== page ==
Paa Add cooks and sells a variety northern Thai and Shan dishes at Kaat Yaaw, Mae Hong Son’s evening market. She can be a bit of a hard sell, but is an extremely talented cook, her dishes both well executed and perfectly seasoned (her local-style fern shoot salad is a culinary masterpiece), even if you’re not familiar with the cuisine. I’d been buying her delicious curries, stir-fries and salads since coming here, when one day I asked her if she’d mind if I stopped by to see how they were made. She immediately dropped what she was doing and stared at me for at least five seconds. ‘Are you going to open a restaurant abroad?’ she asked.
Despite her initial skepticism, and with my promises that I wasn’t going to open a restaurant, she allowed me to come to her house and was a kind host and a patient teacher. She made several things that day, ranging from a delicious soup of grilled pork and phak waan, a local vegetable:
to three different types of laap, a northern Thai meat dish, that I plan to detail in a subsequent post. She usually makes a total of seven dishes to sell, including a few she does every day, including laap, moo phalo, and a sublime kaeng hang lay:
She prepares all these dishes by 1pm, then loads them on a cart to take to the market:
The dish I want to share first is khai oop, a dish emblematic of Mae Hong Son-style cooking, as well as a very simple dish to make, the ingredients for which are obtainable just about anywhere. Although Paa Add made enough to feed a dozen people, I’ve adapted the recipe to make a decent serving for two.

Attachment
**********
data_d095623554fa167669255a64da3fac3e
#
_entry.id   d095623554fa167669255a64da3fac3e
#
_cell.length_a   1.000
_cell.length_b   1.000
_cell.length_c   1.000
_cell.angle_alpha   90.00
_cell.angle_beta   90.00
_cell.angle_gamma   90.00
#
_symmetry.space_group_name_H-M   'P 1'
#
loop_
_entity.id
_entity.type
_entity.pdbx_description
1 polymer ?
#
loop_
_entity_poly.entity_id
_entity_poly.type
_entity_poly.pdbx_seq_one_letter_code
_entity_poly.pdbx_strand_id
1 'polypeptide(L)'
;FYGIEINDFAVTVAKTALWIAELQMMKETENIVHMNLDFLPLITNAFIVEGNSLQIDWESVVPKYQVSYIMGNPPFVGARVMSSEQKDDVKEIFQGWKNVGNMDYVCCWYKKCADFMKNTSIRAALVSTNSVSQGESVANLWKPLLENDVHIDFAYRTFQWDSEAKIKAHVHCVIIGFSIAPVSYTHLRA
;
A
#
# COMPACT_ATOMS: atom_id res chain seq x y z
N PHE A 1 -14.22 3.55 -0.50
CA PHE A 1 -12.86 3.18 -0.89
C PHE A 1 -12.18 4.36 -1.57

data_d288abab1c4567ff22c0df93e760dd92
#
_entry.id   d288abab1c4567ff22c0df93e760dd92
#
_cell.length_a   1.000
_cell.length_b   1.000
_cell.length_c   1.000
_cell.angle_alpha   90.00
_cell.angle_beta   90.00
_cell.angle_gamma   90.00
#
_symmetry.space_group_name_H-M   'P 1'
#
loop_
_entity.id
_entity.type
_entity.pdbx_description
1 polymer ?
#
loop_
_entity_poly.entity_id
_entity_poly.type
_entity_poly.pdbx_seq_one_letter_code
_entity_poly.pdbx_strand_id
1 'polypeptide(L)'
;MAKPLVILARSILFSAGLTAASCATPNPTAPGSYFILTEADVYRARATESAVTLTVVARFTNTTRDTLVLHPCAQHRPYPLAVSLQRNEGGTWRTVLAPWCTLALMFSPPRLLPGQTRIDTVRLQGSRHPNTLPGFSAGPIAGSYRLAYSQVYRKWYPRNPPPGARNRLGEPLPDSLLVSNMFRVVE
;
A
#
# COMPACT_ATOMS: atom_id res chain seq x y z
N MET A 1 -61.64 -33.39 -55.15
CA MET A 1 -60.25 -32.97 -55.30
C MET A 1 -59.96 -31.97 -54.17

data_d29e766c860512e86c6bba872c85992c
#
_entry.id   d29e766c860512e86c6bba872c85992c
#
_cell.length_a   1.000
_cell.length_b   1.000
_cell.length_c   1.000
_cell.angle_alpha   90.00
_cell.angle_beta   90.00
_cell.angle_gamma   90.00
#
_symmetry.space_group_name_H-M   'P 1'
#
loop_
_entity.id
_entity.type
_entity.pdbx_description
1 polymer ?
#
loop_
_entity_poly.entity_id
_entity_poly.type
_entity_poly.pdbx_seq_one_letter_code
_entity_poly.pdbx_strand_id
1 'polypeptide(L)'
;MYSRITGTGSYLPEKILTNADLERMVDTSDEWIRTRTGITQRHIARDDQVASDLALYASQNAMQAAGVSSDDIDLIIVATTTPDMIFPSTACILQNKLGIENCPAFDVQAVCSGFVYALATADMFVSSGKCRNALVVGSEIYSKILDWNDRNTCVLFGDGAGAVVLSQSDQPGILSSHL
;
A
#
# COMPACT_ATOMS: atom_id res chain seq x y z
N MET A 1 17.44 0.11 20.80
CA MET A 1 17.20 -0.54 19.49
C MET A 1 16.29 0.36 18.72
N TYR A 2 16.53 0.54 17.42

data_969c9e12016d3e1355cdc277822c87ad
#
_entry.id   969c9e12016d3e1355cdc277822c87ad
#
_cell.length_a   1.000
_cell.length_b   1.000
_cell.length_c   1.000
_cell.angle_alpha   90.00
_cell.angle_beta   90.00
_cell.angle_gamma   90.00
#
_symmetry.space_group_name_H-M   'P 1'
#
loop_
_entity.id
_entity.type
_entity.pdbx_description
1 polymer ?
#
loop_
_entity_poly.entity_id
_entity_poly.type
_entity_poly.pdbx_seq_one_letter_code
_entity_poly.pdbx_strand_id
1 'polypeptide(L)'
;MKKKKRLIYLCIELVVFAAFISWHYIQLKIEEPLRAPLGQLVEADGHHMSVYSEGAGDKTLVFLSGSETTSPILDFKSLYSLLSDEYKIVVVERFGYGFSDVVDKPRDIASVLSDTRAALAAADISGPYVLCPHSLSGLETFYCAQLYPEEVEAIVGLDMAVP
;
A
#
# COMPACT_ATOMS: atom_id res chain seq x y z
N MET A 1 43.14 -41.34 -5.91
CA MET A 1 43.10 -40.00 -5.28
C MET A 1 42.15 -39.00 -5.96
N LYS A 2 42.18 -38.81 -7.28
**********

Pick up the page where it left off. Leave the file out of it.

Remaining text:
Khai Oop (Shan-Style Egg Curry)
Hard-boiled eggs, peeled 3 or 4
Shallots, sliced, 2
Garlic, small cloves, 20
Tomatoes, seeded and sliced, 2
Oil, 2 Tbsp
Shrimp paste, 1 Tbsp
Turmeric powder, 1 tsp
Dried chili powder, 1 tsp, or to taste
Salt, sugar, MSG, to taste
In a mortar and pestle or food processor, combine shallots, garlic and tomatoes. Blend thoroughly, set aside.
Heat oil in a wok over med-low heat. Add shrimp paste and turmeric, stirring to combine with oil. When fully incorporated and fragrant, add shallot mixture and chili powder (shown at the top of this post).
Allow to simmer and reduce, stirring constantly to avoid sticking. It is at this point where my recipe differs slightly from Paa Add’s. She used enough oil (more than enough, actually) so that the shallot mixture never really dried up or stuck to the wok. When I made the dish it quickly became dry, so I added water, a couple tablespoons at a time. I allowed the water to reduce and added more, repeating this process until the mixture gained a smooth, slightly oily consistency.
Season with salt, sugar and MSG as desired. Add eggs to mixture, and allow to heat up:
Serve khai oop with rice.